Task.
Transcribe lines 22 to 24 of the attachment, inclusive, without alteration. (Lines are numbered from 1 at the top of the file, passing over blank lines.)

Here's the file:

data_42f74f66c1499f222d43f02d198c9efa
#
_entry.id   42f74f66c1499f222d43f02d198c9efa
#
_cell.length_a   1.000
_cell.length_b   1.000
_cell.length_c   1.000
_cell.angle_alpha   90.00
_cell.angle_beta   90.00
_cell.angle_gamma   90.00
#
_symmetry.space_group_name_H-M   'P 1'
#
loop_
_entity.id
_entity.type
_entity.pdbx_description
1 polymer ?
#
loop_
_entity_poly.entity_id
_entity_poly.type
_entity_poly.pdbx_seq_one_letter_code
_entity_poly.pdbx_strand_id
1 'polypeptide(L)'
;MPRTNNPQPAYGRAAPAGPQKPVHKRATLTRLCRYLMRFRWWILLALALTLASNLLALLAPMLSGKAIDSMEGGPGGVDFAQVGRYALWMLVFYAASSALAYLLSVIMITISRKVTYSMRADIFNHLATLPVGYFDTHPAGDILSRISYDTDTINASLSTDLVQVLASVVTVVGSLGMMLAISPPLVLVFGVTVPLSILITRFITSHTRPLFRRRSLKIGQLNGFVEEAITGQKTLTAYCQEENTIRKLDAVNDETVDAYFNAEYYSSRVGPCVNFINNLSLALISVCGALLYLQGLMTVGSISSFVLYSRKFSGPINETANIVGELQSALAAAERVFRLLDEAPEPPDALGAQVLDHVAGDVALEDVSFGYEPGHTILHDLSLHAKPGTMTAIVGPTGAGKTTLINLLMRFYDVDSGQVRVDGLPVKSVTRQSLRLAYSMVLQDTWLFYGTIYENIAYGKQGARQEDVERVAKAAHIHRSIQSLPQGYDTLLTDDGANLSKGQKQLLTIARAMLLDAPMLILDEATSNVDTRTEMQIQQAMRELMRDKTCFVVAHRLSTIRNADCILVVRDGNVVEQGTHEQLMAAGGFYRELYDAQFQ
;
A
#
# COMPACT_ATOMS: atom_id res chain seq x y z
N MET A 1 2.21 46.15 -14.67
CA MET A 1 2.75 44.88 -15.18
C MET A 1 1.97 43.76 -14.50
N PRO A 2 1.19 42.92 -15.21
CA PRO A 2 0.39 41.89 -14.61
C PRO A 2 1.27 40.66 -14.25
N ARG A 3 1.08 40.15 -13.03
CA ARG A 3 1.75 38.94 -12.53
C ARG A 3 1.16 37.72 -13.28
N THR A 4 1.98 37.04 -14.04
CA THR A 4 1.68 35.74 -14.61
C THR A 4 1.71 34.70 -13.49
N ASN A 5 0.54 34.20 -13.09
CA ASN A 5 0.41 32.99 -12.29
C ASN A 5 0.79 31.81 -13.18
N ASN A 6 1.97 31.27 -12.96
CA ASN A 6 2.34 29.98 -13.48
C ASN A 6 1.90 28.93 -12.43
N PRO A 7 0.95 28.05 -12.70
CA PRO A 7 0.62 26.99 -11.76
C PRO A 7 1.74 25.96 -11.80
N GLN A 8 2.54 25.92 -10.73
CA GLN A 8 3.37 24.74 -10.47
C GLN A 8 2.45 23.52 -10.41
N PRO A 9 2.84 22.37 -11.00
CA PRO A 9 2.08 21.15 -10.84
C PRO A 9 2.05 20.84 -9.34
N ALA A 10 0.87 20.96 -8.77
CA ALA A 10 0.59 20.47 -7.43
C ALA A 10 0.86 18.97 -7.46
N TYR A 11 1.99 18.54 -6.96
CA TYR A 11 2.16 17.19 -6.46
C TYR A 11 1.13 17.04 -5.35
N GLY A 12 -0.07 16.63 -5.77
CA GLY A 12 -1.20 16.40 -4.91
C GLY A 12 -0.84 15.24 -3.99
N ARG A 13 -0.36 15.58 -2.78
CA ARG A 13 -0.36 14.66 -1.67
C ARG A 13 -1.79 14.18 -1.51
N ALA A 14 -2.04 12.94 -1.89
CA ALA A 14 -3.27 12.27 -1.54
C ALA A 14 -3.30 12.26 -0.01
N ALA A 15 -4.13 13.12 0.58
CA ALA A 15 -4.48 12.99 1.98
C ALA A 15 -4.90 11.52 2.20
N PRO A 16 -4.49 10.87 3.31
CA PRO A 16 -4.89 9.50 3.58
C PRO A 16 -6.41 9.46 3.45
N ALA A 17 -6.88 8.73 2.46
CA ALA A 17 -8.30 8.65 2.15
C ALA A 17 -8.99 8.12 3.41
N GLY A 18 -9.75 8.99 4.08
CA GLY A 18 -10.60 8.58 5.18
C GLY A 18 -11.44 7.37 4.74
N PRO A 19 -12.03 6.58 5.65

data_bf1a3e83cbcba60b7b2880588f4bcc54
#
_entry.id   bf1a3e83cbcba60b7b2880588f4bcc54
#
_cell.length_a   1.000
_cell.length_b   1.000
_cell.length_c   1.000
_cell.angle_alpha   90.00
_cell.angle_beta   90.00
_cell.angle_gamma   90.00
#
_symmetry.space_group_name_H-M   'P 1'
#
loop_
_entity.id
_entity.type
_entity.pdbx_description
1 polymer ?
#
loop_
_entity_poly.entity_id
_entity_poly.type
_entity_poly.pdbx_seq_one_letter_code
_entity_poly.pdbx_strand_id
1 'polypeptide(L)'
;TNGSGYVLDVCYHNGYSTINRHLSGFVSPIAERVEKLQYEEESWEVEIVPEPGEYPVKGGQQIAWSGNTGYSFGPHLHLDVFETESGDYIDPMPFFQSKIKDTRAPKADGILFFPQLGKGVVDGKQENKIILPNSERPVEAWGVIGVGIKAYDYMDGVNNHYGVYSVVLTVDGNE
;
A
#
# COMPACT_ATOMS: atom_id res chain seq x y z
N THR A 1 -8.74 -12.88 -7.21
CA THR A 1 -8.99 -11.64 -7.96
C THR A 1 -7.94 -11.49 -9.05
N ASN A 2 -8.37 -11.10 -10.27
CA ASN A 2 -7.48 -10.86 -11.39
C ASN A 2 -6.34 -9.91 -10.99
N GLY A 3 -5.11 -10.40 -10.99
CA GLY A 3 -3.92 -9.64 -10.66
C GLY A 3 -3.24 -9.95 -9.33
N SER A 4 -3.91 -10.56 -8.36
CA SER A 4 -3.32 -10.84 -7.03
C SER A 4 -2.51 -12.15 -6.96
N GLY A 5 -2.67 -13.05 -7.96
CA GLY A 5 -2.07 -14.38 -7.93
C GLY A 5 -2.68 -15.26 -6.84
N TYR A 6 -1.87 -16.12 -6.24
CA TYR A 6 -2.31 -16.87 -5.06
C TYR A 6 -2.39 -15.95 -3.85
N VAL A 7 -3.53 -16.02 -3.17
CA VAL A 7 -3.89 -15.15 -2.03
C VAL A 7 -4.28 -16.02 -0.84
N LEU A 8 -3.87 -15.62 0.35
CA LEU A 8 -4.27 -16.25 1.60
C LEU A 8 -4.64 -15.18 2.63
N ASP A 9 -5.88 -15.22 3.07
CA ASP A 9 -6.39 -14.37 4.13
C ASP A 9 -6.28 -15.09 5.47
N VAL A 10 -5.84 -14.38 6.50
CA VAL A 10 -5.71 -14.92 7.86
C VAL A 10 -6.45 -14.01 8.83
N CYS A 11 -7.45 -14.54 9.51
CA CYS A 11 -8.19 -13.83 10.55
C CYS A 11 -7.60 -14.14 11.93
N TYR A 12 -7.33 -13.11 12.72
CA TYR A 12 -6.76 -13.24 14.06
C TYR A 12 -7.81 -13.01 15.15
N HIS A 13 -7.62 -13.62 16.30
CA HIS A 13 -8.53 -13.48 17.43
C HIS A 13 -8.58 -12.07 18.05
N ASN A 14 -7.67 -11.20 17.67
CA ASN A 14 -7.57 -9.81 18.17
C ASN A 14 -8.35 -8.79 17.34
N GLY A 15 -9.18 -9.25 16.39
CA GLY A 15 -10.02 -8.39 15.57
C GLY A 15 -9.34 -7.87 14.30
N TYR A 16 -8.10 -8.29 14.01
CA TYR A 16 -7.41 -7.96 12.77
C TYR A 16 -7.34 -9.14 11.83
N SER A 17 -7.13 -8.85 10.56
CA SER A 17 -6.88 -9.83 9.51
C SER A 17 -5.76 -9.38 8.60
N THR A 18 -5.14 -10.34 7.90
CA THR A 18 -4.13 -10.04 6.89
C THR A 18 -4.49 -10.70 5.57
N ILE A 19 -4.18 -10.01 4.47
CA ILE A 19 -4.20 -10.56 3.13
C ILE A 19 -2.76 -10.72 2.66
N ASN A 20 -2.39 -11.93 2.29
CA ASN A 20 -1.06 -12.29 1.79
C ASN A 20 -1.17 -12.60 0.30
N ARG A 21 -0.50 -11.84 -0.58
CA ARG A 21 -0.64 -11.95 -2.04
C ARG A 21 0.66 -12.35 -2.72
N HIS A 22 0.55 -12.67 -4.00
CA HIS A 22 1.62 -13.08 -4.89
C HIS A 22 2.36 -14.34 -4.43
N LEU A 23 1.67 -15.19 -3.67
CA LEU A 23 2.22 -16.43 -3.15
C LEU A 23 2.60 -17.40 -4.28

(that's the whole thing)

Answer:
_entity_poly.type
_entity_poly.pdbx_seq_one_letter_code
_entity_poly.pdbx_strand_id